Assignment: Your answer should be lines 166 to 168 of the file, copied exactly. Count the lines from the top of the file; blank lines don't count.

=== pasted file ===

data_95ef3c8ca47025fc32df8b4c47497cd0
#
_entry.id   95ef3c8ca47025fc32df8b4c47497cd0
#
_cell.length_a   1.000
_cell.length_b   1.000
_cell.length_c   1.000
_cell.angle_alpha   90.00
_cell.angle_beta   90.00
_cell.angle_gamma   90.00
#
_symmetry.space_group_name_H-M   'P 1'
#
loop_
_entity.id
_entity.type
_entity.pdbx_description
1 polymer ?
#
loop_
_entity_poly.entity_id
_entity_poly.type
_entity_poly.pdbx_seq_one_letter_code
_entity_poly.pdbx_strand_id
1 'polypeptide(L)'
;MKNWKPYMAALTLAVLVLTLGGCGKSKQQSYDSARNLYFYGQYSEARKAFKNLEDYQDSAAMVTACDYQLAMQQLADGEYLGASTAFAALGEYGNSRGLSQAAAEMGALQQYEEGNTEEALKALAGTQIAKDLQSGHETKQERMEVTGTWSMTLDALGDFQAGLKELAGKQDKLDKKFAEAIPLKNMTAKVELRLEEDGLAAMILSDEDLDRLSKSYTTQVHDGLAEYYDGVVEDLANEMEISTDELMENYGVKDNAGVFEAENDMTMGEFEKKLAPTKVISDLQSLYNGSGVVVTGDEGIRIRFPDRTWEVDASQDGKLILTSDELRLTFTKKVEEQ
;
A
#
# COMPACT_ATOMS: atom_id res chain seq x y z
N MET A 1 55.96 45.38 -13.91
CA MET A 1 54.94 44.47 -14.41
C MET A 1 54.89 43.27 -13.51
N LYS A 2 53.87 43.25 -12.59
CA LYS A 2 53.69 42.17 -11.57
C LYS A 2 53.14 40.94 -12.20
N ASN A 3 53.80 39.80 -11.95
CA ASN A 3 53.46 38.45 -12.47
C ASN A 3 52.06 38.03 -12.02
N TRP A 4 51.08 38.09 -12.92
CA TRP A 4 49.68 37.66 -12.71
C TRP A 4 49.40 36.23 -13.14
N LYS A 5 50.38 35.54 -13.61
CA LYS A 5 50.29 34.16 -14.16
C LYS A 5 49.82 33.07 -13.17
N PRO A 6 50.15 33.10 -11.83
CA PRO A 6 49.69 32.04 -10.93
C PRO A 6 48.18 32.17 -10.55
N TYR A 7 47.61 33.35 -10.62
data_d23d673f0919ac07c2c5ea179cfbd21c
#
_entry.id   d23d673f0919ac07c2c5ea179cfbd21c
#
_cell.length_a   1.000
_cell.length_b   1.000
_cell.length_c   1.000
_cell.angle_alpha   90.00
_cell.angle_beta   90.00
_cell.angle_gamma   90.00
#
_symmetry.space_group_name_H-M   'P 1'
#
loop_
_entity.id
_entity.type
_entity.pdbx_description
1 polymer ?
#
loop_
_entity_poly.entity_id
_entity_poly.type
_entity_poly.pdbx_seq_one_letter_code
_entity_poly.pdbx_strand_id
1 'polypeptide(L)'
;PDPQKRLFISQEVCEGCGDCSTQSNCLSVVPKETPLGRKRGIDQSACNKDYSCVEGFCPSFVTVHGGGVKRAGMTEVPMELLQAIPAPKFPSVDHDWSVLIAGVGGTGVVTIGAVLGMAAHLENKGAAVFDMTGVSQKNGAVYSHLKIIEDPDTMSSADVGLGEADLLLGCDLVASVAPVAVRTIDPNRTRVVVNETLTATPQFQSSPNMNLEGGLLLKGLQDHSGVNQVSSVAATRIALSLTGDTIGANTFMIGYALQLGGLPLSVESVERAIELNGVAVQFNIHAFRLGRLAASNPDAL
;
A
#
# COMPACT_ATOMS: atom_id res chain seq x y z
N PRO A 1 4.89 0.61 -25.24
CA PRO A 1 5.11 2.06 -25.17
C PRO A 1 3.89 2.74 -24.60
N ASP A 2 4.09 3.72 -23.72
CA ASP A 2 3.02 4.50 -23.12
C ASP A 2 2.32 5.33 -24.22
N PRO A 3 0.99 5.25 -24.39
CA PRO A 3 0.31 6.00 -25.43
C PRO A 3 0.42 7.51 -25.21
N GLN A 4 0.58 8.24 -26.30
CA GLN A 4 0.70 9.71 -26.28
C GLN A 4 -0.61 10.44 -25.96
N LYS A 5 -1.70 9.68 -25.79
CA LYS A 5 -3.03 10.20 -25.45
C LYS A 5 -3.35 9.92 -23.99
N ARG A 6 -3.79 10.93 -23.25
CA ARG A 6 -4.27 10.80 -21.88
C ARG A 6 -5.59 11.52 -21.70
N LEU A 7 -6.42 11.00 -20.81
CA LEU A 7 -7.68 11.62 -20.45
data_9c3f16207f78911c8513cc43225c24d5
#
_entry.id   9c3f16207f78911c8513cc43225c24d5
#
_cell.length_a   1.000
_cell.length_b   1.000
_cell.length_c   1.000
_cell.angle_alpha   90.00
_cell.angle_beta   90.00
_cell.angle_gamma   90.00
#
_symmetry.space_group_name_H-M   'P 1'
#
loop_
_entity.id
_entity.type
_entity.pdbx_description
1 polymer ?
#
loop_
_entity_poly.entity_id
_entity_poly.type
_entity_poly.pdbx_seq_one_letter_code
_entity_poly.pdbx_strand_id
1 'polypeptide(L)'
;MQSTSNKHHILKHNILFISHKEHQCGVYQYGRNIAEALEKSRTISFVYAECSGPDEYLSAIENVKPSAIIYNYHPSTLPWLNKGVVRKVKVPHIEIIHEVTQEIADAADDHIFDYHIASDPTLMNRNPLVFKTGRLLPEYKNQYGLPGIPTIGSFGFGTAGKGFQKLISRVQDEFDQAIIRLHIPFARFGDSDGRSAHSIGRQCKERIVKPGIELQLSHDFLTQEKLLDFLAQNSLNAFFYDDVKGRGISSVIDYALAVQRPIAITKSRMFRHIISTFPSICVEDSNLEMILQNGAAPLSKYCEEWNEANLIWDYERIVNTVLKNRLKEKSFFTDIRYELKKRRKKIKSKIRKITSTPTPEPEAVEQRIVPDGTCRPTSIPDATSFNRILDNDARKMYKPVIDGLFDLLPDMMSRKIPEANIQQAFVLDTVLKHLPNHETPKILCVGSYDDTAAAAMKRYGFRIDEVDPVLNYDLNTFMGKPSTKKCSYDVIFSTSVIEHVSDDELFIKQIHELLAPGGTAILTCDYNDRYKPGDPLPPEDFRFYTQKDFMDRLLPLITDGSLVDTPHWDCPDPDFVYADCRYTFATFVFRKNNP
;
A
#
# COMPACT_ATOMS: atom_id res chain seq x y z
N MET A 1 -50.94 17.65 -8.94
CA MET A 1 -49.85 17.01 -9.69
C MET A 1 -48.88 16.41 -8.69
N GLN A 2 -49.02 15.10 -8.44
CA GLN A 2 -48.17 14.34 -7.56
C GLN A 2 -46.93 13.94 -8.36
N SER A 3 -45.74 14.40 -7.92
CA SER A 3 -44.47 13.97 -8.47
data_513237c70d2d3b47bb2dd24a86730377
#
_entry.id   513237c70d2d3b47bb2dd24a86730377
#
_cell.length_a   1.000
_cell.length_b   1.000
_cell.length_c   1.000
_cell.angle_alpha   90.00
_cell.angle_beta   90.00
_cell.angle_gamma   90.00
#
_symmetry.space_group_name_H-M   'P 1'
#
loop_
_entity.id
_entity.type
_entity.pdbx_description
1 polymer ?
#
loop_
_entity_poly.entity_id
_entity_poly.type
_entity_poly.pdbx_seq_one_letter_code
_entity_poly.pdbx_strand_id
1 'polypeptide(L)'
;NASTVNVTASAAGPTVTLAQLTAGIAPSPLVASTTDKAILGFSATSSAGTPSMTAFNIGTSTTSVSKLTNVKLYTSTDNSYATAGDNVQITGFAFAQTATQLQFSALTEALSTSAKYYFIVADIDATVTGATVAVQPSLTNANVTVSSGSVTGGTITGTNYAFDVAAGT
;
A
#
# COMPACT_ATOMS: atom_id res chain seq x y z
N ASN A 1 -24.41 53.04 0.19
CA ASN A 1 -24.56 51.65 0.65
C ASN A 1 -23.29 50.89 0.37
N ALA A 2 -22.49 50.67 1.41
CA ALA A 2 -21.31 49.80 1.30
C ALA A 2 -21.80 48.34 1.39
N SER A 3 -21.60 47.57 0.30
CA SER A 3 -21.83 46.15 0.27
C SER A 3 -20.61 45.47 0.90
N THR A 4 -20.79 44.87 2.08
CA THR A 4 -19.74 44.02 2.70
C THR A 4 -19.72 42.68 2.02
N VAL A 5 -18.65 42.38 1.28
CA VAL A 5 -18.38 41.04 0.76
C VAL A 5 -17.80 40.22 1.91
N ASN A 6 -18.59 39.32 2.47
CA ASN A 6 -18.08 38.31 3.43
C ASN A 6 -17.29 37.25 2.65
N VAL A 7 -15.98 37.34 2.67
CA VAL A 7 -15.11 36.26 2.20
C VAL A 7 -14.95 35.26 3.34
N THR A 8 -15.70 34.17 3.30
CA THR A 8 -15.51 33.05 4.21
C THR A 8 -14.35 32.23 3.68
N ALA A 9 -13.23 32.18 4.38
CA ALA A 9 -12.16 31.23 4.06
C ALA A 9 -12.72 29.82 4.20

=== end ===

#
# COMPACT_ATOMS: atom_id res chain seq x y z
N ASN A 1 -24.41 53.04 0.19